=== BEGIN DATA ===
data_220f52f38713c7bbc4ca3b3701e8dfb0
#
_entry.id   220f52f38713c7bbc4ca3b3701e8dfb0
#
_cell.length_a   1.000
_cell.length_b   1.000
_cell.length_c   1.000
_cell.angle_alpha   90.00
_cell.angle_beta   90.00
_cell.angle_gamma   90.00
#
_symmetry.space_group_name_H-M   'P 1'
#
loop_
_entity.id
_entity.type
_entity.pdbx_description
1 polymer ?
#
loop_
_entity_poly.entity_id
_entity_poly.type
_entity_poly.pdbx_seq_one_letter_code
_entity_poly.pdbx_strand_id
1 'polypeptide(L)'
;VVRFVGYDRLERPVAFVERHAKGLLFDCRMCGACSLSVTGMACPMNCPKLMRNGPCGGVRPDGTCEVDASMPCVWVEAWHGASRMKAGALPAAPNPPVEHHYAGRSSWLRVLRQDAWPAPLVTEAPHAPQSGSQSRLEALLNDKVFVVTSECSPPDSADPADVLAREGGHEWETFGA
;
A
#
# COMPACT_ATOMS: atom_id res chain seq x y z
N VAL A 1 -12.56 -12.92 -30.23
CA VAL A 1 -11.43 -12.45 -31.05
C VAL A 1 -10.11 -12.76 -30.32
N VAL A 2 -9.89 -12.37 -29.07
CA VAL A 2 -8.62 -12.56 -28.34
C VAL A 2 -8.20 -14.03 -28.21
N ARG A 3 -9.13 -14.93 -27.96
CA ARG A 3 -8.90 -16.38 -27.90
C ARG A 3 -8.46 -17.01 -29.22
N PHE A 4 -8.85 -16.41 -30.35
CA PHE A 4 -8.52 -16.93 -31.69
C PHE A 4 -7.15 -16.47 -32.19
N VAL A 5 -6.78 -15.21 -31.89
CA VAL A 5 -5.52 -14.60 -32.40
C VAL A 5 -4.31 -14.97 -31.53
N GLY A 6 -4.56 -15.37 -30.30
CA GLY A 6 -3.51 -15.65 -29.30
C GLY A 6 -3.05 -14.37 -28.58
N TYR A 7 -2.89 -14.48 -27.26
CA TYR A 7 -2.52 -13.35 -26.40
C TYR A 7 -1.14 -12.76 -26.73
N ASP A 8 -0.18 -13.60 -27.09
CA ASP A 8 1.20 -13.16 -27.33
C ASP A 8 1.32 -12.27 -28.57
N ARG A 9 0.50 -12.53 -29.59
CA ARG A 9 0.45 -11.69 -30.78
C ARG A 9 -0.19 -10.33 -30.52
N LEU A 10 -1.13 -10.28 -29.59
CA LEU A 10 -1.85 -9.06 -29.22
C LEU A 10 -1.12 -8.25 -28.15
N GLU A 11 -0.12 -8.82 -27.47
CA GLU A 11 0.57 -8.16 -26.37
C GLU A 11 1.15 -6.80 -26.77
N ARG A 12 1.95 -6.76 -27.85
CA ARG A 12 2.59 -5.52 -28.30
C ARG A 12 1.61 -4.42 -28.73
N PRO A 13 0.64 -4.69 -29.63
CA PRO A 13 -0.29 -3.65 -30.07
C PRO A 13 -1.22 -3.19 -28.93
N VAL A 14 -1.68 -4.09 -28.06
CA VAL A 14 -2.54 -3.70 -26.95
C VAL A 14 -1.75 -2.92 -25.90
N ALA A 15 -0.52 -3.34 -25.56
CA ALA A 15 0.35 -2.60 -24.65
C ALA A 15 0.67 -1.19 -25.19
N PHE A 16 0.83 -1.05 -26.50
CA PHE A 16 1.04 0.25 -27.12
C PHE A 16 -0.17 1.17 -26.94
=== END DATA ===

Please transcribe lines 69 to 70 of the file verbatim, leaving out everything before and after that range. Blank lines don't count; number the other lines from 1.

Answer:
C PRO A 13 -1.22 -3.19 -28.93
N VAL A 14 -1.68 -4.09 -28.06